Pragmatic split-mouth randomised controlled trial.
Children from low-income backgrounds were randomised to have one of each first molar tooth pairs sealed. Tooth pairs were excluded when a dental sealant or dentinal caries was present on one of the teeth. Clinical examinations took place at baseline and at one year. Caries risk status was assessed at baseline and included Streptococcus mutans (SM) and Lactobacillus counts.
The primary outcome was new carious lesions (ICDAS code 3-6). Secondary outcomes included sealant status.
343 children consented, 253 (91.7%) of the 276 children who had sealants were seen at one-year giving 421tooth pairs for analysis. The adjusted analysis showed that seared molars were less at risk of developing new caries compared with controls (OR = 0.26, 95% CI: 0.14-0.49). The effect of the sealants was significant only when the analyses included subjects with active caries (OR = 0.25; 95% CI: 0.12-0.50) or with a high SM count (>105, OR = 0.20; 95% CI: 0.10–0.41) at baseline. Total retention was recorded in 52.7% (n = 222) of the treated teeth, with retention in the maxilla being significantly lower than in the mandible.
The one-year effectiveness of the school-based program was demonstrated in low socio-economic areas. Selection of schoolchildren according to individual caries risk factors should be considered in school-based programmes.
Systematic reviews provide clear evidence about the usability of dental sealants in the prevention of occlusal caries. This study is an effort to strengthen the evidence for sealants in a school-based program (SBDS). The reported trial has all the vital components of a RCT, is well-structured and well reported.
The children were recruited with fewer eligibility restrictions, which broadens the generalisability of the results. It has a randomised split-mouth design which ensures similarity among the groups at baseline, avoiding the effect of confounders.
The allocation sequence was generated using the sequence of four; such a small block may lead to predictability of the allocation at the end of each block leading to selection bias. The investigator responsible for generation of allocation sequence also assigned the participants to intervention, raising the concern for bias. Probably the assignment schedule was locked away but has not been reported.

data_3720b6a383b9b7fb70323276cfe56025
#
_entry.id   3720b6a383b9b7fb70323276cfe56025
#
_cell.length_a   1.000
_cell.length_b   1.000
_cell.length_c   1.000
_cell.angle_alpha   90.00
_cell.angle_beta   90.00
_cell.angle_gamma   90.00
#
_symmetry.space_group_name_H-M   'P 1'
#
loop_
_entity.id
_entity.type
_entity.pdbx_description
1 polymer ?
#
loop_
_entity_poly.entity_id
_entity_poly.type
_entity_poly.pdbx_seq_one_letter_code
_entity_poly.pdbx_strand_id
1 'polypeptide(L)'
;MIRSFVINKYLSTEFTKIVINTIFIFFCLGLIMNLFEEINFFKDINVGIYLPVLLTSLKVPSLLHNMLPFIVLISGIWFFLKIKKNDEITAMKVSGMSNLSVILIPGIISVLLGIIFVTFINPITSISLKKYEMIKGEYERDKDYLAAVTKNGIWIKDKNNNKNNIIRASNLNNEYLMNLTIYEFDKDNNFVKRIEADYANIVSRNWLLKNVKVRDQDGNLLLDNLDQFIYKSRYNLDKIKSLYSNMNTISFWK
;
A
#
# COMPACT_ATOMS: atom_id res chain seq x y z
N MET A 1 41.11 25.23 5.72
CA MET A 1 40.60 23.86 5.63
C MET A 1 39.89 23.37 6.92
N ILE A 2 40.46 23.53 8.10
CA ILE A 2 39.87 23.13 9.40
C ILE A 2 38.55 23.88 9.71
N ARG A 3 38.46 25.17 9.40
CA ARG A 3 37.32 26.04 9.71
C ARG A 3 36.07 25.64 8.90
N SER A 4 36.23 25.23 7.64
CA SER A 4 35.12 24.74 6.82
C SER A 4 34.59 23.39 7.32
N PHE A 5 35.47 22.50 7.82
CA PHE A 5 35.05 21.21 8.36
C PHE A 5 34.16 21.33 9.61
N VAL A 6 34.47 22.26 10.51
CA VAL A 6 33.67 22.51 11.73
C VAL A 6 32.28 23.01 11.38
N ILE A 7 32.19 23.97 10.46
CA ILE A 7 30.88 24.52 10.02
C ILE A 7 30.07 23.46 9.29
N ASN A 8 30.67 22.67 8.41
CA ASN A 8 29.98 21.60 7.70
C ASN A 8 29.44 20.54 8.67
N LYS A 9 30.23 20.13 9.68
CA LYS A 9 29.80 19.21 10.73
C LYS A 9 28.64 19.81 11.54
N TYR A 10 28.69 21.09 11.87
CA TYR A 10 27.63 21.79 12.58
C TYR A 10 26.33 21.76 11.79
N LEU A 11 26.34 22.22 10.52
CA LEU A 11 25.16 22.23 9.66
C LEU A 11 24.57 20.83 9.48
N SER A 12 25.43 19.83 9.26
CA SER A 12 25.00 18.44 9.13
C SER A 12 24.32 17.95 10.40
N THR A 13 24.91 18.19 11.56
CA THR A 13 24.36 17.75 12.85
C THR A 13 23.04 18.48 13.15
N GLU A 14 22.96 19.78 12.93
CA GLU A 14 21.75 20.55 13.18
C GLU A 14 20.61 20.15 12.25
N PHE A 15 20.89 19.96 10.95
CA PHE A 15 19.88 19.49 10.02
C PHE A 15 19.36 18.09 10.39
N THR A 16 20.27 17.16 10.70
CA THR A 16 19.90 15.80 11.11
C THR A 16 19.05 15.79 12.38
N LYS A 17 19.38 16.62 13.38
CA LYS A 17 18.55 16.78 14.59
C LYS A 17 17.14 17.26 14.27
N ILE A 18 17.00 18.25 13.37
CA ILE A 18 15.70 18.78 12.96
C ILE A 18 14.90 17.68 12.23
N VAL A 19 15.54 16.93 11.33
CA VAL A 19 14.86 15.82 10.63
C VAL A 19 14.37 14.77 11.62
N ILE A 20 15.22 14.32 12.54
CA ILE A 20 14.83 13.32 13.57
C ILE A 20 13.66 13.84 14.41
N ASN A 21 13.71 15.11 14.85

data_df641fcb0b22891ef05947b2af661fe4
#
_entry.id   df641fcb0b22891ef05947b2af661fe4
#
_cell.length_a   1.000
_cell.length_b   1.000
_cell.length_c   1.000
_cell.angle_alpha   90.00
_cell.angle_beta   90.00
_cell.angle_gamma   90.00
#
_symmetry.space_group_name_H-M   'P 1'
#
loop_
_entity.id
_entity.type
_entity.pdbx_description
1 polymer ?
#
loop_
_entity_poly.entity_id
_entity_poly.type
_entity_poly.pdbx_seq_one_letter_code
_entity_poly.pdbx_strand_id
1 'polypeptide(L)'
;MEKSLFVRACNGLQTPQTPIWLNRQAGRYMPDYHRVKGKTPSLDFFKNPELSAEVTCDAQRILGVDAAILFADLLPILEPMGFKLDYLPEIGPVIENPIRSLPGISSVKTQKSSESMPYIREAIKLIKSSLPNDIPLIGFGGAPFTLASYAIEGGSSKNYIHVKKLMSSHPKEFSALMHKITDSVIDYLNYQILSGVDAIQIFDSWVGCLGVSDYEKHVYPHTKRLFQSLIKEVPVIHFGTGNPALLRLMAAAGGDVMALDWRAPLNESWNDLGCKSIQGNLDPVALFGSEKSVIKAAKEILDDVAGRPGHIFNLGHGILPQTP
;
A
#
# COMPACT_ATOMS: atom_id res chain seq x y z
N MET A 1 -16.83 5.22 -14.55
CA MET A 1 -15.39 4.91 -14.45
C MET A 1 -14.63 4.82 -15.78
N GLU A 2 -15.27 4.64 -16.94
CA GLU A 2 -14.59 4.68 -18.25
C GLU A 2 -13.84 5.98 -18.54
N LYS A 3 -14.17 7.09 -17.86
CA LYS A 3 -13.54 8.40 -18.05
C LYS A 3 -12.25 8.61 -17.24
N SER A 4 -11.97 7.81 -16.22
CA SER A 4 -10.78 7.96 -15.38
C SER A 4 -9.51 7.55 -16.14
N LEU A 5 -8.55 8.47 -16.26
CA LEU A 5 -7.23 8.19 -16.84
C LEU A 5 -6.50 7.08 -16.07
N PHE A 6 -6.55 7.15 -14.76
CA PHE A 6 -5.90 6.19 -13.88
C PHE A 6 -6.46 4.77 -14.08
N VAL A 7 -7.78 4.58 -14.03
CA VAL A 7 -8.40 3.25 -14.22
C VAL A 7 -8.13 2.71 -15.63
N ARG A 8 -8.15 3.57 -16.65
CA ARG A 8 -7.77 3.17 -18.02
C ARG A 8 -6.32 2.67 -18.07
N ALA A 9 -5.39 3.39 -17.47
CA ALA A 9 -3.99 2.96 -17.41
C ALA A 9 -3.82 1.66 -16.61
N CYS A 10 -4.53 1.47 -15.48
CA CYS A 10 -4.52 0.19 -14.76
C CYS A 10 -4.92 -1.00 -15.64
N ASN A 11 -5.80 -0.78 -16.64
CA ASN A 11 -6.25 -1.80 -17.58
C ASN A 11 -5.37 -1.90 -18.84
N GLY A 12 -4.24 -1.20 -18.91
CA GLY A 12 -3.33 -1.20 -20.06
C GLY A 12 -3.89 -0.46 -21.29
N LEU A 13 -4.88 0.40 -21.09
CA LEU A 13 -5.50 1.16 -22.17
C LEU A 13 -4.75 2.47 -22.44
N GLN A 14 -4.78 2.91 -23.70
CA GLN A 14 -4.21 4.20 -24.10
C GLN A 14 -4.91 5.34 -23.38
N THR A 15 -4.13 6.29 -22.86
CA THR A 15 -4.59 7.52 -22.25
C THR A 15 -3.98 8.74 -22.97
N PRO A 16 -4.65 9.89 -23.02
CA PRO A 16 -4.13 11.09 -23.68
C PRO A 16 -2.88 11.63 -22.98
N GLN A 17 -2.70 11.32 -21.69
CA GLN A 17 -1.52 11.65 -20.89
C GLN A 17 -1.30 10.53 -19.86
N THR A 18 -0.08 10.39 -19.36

One or both of the pairs of permanent first molars were selected; a randomised tooth from the pair was treated with sealant while the other served as control. After one year the effectiveness of sealants was evaluated in preventing new caries. The association between baseline individual caries risk (ICR) factors and caries outcome and sealant retention was also evaluated. Different authors were responsible for evaluating the caries at baseline and after one year. They showed good intra-examiner reliability while inter-examiner reliability is not reported.
Among all the participants (n=276), 23 were not included in the final analysis. The results were analysed by intention to treat; this approach is an integral part of a pragmatic trial, is less likely to lead to bias and more closely reflects the impact of treatment. The authors undertook an aggressive approach as they performed a secondary analysis by imputing the missing data outcomes with ‘presence of caries’=1. The secondary analysis thus included all the tooth pairs, n= 457.
They concluded that the permanent molars had significantly less risk of developing new caries as compared to control (OR= 0.26, CI= 0.14-0.49). Among all ICR factors only ‘active caries at baseline’ was significantly related to new caries at one year. Furthermore, a significantly decreased risk was observed when the analyses included subjects with active caries or high SM count at baseline. The authors thus demonstrated that the sealant effectiveness is more pronounced among children with active caries and high SM counts at baseline. Hence authors emphasised that selection of children as per ICR factors should be considered in a SBDS program while they also argued that there is lack of definitive consensus regarding the risk factors that should be used for ICR assessment. Conclusively, in spite of the low sealant retention observed at one year, this randomised split-mouth study demonstrates significant reduced new caries lesions among the treated group and can be used as a reference by different health authorities to implement such a program in areas where access to dental care is limited.
Use of sealants significantly reduces the risk of developing new caries in sealed teeth
Sealant effectiveness is more pronounced among ‘High Caries Risk Group’ children, assessed by Individual caries risk factors assessment.
Address for correspondence: Michèle Muller-Bolla, Faculte 'de Chirurgie Dentaire, 24, Avenue des Diables Bleus, 06357 Nice Cedex 4, France. E-mail: firstname.lastname@example.org
Muller-Bolla M, Lupi-Pegurier L, Bardakjian H, Velly AM. Effectiveness of school-based dental sealant programs among children from low-income backgrounds in France: a pragmatic randomized clinical trial. Community Dent Oral Epidemiol 2013; 41: 232–241.
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Gugnani, N. Trial shows caries reductions at one year in school-based sealant programme. Evid Based Dent 14, 71 (2013). https://doi.org/10.1038/sj.ebd.6400946